Two LAPD officers chased Pokémon instead of responding to a robbery call. A court just upheld their firings. – The Washington Post

Called on to help with a robbery involving multiple suspects, two Los Angeles police officers were in hot pursuit.
Their target had popped up seemingly out of nowhere. In a patrol car, the officers snaked through the neighborhood, closing in. When they came upon their prey, the officers pounced but got more than they expected.
“This thing is fighting the crap out of me,” one said to the other.
Eventually, the officers wrangled the subject. Afterward, one of them crowed, imagining the envy of their peers.
“The … guys are going to be so jealous.”
A few minutes later, he couldn’t help but brag again.
“I got you a new Pokémon today, dude.”
The two officers, Louis Lozano and Eric Mitchell, had ignored the call to respond to the robbery at a nearby Macy’s on April 15, 2017, according to newly released court documents. Instead, the two spent roughly 20 minutes driving around hunting a Snorlax — a humongous creature described in court documents as “the Sleeping Pokémon” — that had appeared on their phones in “Pokémon Go,” an augmented-reality video game in which creatures pop up in everyday places and players seek to catch them.
The two officers were fired, a decision an appeals court upheld on Friday after Lozano and Mitchell challenged their terminations.
The Los Angeles Police Department declined to comment on the court’s decision when contacted by The Washington Post. The officers’ lawyer, Greg Yacoubian, told The Post that Lozano and Mitchell were disappointed by the ruling and are considering what, if any, actions they might take in the future, including appealing to the state Supreme Court.
Yacoubian said the department failed to notify the officers they were being investigated for misconduct in a timely manner, as required by state law. He also argued that the LAPD shouldn’t have been able to use the dashboard-camera video inside the officers’ cruiser as evidence because it was capturing what Yacoubian described as “private communications.”
The appeals court rejected those arguments.
April 15, 2017, was a busy Saturday in the LAPD’s southwest division, where Lozano and Mitchell were assigned to patrol the neighborhood. While on his way to a homicide scene, Capt. Darnell Davenport heard a radio call for a robbery in progress at a nearby Macy’s department store involving multiple suspects. He called for backup.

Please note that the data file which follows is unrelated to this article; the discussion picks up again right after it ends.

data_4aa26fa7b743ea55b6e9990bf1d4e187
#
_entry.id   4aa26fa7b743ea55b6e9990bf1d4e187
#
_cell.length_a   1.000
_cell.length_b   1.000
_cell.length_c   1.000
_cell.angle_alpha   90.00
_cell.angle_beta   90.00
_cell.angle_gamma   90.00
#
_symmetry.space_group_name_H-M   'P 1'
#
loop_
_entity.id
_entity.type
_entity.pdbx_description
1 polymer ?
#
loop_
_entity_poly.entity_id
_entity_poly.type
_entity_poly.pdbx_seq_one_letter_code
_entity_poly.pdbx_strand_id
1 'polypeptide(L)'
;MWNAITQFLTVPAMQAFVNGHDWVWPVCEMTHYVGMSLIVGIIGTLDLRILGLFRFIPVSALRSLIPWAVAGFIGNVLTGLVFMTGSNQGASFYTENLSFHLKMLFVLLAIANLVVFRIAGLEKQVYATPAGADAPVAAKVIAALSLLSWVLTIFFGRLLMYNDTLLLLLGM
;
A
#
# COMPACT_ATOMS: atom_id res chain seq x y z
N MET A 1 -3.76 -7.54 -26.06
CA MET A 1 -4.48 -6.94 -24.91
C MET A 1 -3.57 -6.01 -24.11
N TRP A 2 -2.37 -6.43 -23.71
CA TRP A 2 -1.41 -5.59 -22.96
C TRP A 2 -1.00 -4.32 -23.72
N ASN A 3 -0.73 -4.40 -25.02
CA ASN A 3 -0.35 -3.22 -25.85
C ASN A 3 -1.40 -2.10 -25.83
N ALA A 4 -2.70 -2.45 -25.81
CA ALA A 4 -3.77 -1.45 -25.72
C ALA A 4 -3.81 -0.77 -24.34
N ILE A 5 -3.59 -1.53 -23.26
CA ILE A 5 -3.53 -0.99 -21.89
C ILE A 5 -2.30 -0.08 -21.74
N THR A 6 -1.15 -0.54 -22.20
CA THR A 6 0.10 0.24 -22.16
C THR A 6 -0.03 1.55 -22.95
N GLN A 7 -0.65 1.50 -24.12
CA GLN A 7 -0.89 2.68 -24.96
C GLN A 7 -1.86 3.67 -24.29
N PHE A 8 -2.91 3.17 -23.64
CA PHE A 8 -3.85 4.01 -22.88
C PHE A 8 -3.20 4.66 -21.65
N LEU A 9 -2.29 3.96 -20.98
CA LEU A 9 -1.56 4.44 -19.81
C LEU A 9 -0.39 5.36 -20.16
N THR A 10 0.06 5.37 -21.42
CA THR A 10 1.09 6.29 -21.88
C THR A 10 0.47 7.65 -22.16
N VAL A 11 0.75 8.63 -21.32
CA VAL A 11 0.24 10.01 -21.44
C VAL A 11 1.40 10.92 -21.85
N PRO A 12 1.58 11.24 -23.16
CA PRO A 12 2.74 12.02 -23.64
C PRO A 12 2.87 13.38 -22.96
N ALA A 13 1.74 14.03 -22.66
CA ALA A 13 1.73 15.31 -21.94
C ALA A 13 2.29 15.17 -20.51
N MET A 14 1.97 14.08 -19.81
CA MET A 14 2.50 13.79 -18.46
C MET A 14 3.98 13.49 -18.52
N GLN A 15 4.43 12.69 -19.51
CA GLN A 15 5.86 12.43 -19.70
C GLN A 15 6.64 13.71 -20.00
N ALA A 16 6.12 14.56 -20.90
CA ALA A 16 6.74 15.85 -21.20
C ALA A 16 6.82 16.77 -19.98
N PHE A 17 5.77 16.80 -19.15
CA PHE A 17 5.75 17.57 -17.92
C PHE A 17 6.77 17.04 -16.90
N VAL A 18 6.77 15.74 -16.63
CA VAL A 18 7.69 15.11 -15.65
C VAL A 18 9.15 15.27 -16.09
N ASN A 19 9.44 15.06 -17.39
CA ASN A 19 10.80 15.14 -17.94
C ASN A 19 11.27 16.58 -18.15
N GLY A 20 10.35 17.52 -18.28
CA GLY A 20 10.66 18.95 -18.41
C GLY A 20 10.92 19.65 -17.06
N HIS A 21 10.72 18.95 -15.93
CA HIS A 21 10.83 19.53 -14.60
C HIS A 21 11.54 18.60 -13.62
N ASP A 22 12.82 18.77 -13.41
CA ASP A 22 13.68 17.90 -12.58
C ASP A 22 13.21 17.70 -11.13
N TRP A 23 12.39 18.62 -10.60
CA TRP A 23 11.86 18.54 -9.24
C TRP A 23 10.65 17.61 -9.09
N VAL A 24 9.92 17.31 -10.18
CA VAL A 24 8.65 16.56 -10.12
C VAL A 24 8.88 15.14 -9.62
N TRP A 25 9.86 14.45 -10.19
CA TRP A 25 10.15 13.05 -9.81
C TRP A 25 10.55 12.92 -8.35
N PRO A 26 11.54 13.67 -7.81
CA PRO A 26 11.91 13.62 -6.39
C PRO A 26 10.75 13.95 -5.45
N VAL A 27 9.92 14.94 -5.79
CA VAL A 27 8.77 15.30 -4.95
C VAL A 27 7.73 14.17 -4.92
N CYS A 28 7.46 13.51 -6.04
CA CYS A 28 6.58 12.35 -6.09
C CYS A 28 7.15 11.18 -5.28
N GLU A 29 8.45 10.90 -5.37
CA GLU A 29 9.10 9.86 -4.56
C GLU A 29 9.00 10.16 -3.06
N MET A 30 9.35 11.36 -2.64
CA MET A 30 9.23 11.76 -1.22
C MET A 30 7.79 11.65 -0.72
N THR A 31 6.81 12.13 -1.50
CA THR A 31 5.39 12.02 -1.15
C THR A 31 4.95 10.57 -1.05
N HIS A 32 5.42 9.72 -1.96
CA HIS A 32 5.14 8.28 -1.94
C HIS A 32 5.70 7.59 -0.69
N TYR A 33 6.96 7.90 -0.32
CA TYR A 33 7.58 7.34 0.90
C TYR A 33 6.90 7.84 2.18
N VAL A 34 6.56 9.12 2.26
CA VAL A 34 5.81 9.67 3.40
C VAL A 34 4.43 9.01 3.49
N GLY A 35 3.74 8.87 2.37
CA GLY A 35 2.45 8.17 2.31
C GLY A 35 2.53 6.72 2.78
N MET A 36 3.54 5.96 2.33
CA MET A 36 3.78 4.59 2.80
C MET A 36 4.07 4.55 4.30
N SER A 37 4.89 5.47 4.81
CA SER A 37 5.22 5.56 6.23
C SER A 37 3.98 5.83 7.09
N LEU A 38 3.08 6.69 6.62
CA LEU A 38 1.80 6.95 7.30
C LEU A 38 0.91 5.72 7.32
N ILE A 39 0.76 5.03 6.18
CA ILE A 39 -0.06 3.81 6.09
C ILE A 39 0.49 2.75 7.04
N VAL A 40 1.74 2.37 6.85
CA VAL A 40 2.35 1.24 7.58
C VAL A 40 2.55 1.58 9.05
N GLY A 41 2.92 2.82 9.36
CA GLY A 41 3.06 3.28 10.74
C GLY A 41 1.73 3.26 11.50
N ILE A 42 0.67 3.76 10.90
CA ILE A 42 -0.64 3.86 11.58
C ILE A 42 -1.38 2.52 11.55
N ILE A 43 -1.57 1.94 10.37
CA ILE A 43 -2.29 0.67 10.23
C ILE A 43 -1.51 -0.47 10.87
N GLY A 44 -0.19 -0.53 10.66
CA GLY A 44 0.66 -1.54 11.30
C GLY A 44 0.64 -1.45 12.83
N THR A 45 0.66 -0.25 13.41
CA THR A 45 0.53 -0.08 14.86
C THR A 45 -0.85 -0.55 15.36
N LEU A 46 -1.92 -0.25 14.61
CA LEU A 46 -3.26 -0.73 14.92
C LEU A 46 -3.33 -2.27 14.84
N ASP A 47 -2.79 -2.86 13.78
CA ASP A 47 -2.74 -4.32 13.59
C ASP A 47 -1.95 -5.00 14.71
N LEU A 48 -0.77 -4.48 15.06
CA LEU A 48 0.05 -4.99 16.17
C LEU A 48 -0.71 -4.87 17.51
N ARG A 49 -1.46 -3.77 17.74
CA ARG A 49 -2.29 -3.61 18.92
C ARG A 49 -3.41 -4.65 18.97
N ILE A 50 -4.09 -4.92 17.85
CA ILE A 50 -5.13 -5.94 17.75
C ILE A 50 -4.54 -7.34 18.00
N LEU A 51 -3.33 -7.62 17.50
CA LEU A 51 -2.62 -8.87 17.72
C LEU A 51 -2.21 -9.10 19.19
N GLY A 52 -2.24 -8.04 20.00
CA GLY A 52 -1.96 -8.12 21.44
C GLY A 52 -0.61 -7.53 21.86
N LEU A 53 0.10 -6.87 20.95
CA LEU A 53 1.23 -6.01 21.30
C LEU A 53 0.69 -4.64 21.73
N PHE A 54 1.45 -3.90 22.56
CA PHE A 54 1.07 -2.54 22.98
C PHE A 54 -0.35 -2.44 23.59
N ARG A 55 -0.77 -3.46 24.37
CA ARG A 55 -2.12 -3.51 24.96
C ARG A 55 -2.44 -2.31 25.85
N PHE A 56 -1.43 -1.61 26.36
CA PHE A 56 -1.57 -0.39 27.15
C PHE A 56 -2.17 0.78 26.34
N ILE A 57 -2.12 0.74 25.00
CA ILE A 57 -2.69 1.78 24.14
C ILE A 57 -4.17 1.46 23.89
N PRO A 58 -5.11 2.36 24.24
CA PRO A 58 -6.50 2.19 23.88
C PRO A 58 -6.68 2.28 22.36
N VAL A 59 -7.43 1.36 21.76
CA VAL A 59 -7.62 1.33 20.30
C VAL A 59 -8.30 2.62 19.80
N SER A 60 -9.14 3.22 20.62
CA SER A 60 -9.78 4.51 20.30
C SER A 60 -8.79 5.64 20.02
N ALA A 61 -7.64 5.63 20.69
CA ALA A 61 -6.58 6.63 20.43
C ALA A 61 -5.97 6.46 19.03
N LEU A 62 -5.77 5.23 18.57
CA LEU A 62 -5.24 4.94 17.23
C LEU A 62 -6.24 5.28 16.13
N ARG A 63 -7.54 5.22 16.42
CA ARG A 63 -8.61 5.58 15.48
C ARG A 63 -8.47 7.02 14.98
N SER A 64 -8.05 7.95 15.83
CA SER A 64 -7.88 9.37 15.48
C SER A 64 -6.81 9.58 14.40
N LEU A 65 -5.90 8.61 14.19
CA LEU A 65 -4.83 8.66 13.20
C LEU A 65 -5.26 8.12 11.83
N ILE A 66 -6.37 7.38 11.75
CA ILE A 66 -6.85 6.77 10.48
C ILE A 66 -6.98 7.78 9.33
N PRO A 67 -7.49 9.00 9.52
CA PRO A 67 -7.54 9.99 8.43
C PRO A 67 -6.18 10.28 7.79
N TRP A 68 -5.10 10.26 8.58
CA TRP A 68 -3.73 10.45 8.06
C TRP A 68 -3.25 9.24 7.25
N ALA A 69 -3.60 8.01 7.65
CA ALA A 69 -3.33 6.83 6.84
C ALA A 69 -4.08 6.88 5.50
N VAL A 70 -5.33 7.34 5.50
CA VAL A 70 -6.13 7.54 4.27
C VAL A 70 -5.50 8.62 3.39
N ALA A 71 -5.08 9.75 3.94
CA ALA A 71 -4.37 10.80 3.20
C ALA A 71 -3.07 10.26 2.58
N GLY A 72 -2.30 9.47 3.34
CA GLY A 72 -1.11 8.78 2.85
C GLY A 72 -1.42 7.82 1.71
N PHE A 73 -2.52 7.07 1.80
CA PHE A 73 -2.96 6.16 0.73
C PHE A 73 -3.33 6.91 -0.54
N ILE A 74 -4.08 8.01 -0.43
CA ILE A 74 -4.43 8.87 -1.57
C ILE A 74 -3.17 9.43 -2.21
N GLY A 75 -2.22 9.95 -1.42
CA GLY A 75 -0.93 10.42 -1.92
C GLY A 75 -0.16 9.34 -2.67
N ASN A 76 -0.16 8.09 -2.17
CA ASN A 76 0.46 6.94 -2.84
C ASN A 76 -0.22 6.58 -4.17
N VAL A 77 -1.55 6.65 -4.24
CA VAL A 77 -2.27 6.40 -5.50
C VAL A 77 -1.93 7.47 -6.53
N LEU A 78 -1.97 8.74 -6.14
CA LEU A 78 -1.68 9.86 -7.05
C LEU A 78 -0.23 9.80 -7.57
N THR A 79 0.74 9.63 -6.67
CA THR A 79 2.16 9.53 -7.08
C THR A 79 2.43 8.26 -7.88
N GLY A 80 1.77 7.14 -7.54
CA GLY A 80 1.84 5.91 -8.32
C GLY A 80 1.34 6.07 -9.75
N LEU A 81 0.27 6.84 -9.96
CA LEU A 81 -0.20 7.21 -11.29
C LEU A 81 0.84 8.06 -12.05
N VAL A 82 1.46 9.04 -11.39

Lozano and Mitchell heard him, according to court records, although they would later tell their patrol supervisor they hadn’t. Using the dash-cam footage from Lozano and Mitchell’s patrol car, the supervisor would learn that, in actuality, they decided to ignore Davenport’s request for backup.
“I don’t want to be his help,” Lozano said in the dash-cam video, later adding “screw it.”
The dash-cam footage also captured the officers’ feverish hunt for Pokémon.
A few minutes after court records say they blew off the call, Mitchell told Lozano that a Snorlax had appeared nearby on the “Pokémon Go” app. In 2017, Snorlax was “among the rarest Pokémon” and a fan-favorite, which may explain why court records show the officers spent the next roughly 20 minutes talking about Pokémon as they drove to different locations where the virtual creatures were showing up on their cellphones.
On the way to capture the Snorlax, Mitchell told Lozano another Pokémon had appeared — a Togetic, which will reveal itself to “kindhearted, caring people and shower them with happiness,” according to the Pokémon website.
After doing so, the two officers returned to a 7-Eleven they’d visited earlier in their shift and met up with Sgt. Jose Gomez, their patrol supervisor that day. When Gomez questioned them about the robbery, they told him they hadn’t heard Davenport’s request for backup while they were busy responding to another call.
Gomez suspected something was up. He reviewed their patrol car’s dash-cam footage, which revealed they’d blown off Davenport, court records show. Gomez’s discovery went up the chain of command and led to the misconduct investigation that would culminate in Lozano and Mitchell getting fired.

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